"The men's movement is a contradictory phenomenon, involving both the defence of men's privilege and efforts to undo it. While personal growth and therapy have been important focuses, increasingly these are being complemented by public political activism."- Michael Flood, a PhD student in Women's Studies at the Australian National University and an active member of Men against Sexual Assault.
The Men's movement is small but has gained momentum in the late 20th century. It is a growing group that has a strong therapeutic focus. It does not try to make a social change per se and is unlike Feminism which comes in waves. More accurately, it is a collective movement which tries to help men to identify with themselves. Early writings supported women's liberation but today, there are varying perceptions and beliefs. Basically, Anti-sexist and Pro-feminists are antithetical to Men's and Father's Rights. There are several strands to the Men's movement and it is constantly evolving. Some men (such as Warren Farrell) even "switch" wings as their beliefs change with time.
As the name suggests, Pro-Feminist men are pro-feminist. They feel that due to men's status in society, it has resulted in the sufferings and oppression of men, women and children alike. Therefore, men must take on more social responsibilities and change their attitudes for the greater good of mankind. In particular, Pro-Feminists feel that because of patriarchy, men are often weak and sometimes even victimised when it comes to interpersonal relationship issues. Certainly, there are conflicting viewpoints as to what extent man is at the losing end due to the gender role that he plays.
Notable personals include Michael Flood, Kenneth Clatterbaugh and Robert Connell.
Anti-Sexist men focus a lot on actions against men's violence. An example would be Men Against Sexual Assault (MASA). They had a campaign of selling white ribbons to men to show support of opposing men's violence. They are also active in men's health policy, education - to develop "anti-sexist" curriculum for schools, research on masculinity and etc.
The largest wing in the Men's Movement, Men's Liberation is similar to Pro-Feminist and Anti-Sexist that it feels that man's social and gender role has hurt mankind. "In particular, Men's Liberation feels that men are over-worked, trained to kill or be killed, brutalized and subjected to blame and shame." However, Men's Liberation stands out as it focuses on healing and recovering men through counselling, support groups and therapies.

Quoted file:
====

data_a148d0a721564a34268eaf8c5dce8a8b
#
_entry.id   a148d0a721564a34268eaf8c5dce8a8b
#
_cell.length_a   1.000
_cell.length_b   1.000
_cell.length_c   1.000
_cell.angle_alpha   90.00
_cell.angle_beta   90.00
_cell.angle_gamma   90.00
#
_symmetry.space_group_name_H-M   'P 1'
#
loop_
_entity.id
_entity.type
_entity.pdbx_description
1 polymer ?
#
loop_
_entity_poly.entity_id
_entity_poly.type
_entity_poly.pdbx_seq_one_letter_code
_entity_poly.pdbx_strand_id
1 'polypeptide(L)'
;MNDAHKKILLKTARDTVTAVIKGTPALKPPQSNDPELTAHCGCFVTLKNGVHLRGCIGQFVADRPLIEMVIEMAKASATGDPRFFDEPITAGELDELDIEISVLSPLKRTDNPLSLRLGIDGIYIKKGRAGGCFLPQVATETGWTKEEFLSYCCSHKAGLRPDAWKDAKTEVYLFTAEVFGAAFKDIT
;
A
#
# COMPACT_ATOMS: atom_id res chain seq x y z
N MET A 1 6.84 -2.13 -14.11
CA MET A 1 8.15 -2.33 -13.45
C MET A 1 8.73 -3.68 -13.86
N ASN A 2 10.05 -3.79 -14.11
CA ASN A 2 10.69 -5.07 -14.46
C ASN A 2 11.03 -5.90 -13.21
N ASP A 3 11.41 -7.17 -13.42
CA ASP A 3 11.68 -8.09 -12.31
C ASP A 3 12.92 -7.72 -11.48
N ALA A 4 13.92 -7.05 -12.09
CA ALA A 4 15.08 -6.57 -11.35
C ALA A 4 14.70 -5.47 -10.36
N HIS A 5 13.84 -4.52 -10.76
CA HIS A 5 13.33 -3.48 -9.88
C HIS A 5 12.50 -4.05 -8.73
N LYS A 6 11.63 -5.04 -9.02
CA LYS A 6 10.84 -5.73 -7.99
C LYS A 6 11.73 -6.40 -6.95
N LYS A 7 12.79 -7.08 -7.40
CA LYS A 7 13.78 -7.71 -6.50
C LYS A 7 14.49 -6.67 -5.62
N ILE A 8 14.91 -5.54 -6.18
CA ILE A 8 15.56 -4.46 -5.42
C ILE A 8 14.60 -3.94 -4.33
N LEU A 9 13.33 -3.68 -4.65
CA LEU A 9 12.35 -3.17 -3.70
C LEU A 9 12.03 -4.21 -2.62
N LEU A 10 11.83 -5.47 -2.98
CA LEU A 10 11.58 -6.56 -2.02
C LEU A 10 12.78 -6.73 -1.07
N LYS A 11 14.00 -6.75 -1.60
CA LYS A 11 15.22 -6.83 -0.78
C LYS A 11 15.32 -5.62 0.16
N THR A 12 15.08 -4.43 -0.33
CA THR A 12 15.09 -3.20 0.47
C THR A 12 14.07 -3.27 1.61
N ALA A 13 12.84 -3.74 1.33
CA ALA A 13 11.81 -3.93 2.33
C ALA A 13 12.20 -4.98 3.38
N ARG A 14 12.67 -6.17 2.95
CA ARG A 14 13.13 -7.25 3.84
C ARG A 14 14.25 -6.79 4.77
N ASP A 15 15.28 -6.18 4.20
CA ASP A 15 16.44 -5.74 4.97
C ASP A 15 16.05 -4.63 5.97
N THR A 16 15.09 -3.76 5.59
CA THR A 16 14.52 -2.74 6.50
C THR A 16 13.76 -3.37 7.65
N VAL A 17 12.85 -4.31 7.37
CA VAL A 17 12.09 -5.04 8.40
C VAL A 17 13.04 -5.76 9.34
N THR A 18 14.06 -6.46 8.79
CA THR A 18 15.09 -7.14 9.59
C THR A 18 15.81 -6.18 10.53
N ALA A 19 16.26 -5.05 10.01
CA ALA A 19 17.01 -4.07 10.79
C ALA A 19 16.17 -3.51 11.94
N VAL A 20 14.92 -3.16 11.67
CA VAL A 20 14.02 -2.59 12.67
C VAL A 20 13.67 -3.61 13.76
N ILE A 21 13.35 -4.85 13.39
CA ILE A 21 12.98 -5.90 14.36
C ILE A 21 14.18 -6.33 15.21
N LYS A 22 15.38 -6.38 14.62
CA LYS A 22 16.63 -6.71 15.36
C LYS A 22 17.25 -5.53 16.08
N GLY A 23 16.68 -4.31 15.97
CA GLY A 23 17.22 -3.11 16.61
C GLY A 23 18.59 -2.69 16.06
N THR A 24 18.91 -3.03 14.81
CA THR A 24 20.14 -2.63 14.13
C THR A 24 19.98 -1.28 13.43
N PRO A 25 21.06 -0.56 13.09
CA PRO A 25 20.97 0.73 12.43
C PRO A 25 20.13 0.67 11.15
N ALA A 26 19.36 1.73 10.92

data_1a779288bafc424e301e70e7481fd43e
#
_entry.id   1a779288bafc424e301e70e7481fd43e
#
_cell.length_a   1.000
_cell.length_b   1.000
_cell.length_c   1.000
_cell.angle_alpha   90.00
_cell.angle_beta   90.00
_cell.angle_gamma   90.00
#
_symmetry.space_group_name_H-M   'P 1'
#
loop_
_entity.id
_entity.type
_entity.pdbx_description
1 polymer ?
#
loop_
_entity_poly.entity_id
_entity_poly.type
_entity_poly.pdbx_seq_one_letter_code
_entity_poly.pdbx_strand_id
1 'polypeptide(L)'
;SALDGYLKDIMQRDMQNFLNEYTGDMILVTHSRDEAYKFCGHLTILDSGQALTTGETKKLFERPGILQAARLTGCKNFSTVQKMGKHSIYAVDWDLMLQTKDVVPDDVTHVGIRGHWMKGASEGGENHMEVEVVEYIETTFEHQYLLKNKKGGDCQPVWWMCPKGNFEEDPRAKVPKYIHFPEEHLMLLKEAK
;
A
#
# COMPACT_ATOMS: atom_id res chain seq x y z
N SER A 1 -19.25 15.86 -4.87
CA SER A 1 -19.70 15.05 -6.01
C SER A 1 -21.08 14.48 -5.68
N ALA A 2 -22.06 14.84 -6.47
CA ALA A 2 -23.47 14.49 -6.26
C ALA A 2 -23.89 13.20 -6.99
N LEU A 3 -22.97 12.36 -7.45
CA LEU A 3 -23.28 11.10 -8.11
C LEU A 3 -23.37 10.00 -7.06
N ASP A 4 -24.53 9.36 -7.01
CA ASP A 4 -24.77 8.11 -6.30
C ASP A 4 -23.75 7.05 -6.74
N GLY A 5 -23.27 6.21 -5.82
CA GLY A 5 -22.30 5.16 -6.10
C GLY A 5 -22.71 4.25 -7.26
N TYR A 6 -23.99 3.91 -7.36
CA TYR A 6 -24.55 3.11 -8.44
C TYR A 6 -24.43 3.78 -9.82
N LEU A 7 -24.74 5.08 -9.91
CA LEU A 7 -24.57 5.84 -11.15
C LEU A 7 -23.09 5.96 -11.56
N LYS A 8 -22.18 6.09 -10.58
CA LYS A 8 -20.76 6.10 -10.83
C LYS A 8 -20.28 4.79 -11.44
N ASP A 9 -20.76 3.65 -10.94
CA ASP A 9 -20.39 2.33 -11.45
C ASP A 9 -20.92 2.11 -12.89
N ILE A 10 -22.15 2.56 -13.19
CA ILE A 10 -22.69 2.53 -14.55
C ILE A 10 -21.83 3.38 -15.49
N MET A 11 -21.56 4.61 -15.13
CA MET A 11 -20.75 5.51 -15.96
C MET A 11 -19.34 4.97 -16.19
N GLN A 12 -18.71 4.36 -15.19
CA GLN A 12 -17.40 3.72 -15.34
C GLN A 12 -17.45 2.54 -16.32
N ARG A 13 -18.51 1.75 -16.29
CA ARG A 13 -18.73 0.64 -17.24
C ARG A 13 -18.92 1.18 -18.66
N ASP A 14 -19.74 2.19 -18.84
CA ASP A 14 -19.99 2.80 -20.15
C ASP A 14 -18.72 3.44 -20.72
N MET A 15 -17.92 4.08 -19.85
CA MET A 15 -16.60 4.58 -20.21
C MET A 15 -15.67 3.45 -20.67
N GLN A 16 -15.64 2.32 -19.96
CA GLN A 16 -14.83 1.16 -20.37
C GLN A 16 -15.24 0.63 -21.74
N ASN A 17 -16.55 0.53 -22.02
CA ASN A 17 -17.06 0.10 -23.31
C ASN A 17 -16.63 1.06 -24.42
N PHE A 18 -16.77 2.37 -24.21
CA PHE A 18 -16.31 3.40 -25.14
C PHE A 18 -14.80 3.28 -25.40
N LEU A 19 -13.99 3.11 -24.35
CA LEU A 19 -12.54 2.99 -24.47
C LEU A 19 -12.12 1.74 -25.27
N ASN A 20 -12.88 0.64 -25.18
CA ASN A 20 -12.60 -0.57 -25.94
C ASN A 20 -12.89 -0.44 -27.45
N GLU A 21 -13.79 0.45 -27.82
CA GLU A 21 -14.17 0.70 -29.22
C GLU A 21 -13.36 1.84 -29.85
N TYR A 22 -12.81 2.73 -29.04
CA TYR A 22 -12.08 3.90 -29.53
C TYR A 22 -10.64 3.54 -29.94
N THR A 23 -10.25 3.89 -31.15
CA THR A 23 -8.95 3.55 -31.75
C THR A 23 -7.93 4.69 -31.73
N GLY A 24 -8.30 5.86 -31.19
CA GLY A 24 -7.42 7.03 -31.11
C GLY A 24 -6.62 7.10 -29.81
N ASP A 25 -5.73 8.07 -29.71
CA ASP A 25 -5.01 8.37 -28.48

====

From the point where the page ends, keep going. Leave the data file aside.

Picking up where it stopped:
Notable personals include Warren Farrell (pre-1985), Stephen Biddulph and Rich Zubaty.
Men's and Father's Rights:
Similar to Men's Liberation, Pro-Feminist and Anti-Sexist, Men's and Father's Rights believe that men's social and gender roles are damaging to men. However, the causation for this is not men themselves but women, in particular Feminists. This is seen as a "backlash" to Feminism as the early Men's Movement supported Feminism based on the fact that it was liberation of Man rather than solely women. Within this strand, some are advocacies of the traditional patriarchal family structure while others are more open and flexible to social and family relations. Men's Rights focus on civil laws, emphasising on men's suicide rates, crime rates, drug abuse, depression and even issues of employment and education. On the other hand, Father's Rights deals mainly with family laws. They are concerned with discrimination against men when it comes to domestic violence, divorce proceedings and child custody.
Notable personals include Jack Kammer, Warren Farrell (post-1985), Richard Doyle.
Spiritual or Mythopoetic
This group is connected by its spiritual perspective and exploration of men's inner consciousness. Inspired by psychoanalysis works and poetry of Carl Jung and Robert Bly respectively, they are individuals who look into myths and poetries to find "the man within". It is correct to say that the men's movement has been given a more cultural dimension with this added strand. The "mythopoetic" men seek to look at past generations of wisdoms and beliefs to understand themselves better. Through archetypes, symbols, stories, rituals, myths and poetries etc, they pursue and redefine (or re-enforce) notions of masculinity and fatherhood etc. The individual's personal growth is important here as this approach is supposed to be a therapeutically personal journey.
Notable personals include Robert Bly and James Hillman.